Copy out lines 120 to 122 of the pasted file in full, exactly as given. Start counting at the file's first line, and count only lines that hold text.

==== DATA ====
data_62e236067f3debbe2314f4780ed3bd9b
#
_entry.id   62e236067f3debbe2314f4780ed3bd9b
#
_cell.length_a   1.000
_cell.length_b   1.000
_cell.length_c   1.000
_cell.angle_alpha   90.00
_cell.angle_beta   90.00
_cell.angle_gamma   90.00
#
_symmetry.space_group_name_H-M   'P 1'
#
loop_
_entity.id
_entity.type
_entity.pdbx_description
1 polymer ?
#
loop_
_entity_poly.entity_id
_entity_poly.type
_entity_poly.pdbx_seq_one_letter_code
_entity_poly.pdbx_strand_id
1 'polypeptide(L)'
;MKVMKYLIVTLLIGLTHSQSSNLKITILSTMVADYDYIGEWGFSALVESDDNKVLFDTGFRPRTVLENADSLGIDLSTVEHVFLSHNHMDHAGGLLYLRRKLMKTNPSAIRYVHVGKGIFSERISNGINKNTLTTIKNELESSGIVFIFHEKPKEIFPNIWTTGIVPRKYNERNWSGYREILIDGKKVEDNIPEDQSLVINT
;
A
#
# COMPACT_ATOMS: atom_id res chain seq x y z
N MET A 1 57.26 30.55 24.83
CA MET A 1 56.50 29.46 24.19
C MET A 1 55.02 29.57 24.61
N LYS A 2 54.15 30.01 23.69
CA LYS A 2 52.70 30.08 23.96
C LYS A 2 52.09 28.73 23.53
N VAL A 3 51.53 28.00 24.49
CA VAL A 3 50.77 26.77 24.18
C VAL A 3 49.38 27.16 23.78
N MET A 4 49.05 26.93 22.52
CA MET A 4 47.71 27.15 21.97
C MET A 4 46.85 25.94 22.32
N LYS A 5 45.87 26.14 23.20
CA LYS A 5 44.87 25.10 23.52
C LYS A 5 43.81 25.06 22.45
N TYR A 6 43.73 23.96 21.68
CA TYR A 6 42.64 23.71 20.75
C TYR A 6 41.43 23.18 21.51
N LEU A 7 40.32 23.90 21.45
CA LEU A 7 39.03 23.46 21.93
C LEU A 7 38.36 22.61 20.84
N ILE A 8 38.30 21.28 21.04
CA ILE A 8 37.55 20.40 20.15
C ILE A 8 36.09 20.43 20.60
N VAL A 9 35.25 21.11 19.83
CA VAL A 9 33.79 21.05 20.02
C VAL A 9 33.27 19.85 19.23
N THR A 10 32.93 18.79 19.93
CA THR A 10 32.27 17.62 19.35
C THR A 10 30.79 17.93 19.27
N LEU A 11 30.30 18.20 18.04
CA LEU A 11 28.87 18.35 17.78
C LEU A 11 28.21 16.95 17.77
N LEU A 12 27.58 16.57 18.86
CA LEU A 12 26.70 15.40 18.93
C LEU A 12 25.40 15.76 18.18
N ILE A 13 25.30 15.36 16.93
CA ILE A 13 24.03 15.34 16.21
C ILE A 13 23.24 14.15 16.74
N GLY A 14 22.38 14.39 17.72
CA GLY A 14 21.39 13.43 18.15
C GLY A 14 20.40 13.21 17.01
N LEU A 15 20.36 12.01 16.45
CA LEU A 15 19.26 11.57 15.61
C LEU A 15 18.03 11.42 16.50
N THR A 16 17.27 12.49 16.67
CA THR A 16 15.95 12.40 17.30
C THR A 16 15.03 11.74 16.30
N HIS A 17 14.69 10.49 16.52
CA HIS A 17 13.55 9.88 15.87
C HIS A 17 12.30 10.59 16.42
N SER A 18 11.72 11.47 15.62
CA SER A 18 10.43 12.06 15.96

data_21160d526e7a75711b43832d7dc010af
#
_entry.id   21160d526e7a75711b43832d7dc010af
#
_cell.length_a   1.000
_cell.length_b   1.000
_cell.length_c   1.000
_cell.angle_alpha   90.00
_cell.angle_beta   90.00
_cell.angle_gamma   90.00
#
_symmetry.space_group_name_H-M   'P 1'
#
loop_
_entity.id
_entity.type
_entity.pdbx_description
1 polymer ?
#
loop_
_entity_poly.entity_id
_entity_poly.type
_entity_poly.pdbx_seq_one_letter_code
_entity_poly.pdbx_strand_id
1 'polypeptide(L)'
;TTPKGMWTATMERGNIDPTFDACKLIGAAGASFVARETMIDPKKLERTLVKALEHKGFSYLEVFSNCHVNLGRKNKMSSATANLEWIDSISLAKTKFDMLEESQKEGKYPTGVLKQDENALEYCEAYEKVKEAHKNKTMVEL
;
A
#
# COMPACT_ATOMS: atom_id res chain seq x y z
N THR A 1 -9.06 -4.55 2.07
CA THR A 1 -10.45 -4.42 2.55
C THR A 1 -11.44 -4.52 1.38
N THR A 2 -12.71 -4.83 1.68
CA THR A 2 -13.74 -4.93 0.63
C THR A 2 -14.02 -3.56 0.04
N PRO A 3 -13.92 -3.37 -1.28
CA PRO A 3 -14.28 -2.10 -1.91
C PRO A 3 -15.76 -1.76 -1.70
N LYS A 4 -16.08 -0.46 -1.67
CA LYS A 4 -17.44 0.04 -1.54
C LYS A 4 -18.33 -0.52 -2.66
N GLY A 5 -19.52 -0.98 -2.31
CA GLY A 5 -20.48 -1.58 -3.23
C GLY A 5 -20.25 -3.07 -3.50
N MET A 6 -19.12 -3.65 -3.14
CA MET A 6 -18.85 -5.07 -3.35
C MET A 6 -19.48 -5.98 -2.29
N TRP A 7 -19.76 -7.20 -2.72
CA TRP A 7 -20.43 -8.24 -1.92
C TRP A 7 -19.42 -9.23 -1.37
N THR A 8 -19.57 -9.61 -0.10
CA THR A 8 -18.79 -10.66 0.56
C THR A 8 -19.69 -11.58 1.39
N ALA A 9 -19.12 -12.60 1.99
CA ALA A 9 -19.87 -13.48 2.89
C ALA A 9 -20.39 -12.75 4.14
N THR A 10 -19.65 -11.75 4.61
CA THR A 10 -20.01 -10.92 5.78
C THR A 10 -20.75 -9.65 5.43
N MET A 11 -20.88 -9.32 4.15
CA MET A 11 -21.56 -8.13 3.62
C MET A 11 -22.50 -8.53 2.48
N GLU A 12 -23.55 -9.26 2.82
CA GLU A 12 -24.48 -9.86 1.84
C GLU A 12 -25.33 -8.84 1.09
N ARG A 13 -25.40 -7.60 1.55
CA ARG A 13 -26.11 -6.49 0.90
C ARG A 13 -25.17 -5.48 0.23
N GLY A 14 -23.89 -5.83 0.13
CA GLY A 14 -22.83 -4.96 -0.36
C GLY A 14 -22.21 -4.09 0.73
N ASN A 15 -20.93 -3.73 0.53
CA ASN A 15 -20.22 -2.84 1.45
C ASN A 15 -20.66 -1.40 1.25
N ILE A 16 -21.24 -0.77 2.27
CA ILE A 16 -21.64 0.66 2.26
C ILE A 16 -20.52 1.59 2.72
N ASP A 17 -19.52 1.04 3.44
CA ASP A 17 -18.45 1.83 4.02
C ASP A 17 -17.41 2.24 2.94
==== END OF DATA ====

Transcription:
N PRO A 3 -13.92 -3.37 -1.28
CA PRO A 3 -14.28 -2.10 -1.91
C PRO A 3 -15.76 -1.76 -1.70